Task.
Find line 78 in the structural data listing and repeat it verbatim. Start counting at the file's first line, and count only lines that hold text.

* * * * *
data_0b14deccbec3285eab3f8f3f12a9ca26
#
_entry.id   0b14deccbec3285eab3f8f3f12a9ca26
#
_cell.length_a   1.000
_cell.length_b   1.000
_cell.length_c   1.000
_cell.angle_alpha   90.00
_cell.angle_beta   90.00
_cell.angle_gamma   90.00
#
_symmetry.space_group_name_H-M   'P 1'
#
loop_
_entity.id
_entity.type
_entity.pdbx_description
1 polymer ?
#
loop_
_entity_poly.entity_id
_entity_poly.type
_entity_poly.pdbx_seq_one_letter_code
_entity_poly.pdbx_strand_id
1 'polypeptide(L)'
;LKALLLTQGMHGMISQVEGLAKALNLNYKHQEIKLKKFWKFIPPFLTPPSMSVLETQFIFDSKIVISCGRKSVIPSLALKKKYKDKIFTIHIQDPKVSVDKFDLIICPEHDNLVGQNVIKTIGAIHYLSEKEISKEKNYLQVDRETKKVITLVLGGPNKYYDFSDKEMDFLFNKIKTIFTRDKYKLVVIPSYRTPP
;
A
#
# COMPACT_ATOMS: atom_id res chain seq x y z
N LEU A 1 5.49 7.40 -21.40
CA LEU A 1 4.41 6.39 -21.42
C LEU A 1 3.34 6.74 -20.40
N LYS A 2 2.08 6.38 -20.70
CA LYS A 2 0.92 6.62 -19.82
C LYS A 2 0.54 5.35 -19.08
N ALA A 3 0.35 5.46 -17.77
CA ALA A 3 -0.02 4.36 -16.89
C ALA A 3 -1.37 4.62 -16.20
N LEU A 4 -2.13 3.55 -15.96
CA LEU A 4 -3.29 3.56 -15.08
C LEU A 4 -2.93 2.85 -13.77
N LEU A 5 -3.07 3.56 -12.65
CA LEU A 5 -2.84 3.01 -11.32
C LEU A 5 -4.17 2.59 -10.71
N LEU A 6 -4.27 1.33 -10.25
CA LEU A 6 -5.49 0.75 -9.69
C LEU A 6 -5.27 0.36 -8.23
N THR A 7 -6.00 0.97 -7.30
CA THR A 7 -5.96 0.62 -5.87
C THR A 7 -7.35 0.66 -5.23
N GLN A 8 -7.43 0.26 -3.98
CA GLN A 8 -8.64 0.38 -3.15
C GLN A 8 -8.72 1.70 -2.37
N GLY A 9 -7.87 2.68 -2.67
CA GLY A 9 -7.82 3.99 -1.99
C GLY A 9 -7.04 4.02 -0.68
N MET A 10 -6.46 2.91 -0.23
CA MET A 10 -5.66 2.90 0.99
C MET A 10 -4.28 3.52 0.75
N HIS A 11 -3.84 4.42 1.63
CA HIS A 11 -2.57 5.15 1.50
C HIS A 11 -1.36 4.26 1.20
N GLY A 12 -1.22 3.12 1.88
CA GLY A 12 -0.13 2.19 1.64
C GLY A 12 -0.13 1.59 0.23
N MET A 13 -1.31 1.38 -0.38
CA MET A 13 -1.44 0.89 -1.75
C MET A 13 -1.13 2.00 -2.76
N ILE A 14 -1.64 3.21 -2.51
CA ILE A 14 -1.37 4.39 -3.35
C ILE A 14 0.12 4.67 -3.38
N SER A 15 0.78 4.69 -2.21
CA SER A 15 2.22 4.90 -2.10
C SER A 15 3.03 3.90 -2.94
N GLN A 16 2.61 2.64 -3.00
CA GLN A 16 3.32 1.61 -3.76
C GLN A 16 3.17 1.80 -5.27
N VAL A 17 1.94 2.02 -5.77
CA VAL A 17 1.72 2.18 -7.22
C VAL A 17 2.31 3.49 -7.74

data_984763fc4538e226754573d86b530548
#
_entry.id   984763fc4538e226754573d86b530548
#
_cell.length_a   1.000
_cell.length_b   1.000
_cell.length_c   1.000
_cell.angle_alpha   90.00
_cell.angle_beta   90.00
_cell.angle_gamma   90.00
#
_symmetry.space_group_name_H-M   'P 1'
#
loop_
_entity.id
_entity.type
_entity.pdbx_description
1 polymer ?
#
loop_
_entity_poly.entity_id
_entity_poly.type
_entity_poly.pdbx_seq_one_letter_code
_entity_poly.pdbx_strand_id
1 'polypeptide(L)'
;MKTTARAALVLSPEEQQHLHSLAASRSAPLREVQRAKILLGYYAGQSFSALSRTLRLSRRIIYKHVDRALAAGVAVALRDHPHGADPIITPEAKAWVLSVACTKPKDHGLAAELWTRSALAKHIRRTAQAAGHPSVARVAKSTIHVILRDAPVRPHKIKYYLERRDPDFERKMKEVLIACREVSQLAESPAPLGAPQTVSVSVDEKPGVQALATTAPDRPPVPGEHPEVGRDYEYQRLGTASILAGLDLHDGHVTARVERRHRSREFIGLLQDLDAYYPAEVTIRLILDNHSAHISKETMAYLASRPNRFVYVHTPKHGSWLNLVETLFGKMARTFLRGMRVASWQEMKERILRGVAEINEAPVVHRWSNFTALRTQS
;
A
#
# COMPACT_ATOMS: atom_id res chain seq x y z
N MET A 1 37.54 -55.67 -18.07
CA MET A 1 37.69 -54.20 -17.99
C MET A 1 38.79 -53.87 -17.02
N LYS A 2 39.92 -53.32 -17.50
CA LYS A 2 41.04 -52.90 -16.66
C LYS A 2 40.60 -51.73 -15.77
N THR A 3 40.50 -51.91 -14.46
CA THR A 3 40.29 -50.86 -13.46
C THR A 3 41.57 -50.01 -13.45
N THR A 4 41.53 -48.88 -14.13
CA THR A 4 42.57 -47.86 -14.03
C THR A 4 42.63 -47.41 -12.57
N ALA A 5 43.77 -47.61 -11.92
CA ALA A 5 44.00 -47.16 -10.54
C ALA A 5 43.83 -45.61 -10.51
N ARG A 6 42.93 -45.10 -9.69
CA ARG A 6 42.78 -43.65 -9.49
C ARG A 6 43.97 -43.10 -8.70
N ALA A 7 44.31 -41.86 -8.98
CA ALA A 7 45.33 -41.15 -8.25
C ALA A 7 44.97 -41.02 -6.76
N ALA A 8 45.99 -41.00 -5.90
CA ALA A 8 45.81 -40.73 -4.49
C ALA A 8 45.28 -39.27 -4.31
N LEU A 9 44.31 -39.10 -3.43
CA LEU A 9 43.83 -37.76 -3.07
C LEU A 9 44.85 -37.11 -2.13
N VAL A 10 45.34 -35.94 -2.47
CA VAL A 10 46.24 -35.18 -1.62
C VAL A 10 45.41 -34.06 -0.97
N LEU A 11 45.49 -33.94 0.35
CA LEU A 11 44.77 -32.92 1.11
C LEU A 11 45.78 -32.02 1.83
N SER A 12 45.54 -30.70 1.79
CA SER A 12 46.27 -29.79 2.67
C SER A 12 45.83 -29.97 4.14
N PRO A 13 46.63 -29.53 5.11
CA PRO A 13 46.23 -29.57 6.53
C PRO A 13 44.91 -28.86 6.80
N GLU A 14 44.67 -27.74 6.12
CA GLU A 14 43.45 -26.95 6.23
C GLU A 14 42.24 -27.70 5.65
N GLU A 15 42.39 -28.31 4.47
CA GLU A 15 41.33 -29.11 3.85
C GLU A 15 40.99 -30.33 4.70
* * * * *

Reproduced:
C GLN A 16 3.17 1.80 -5.27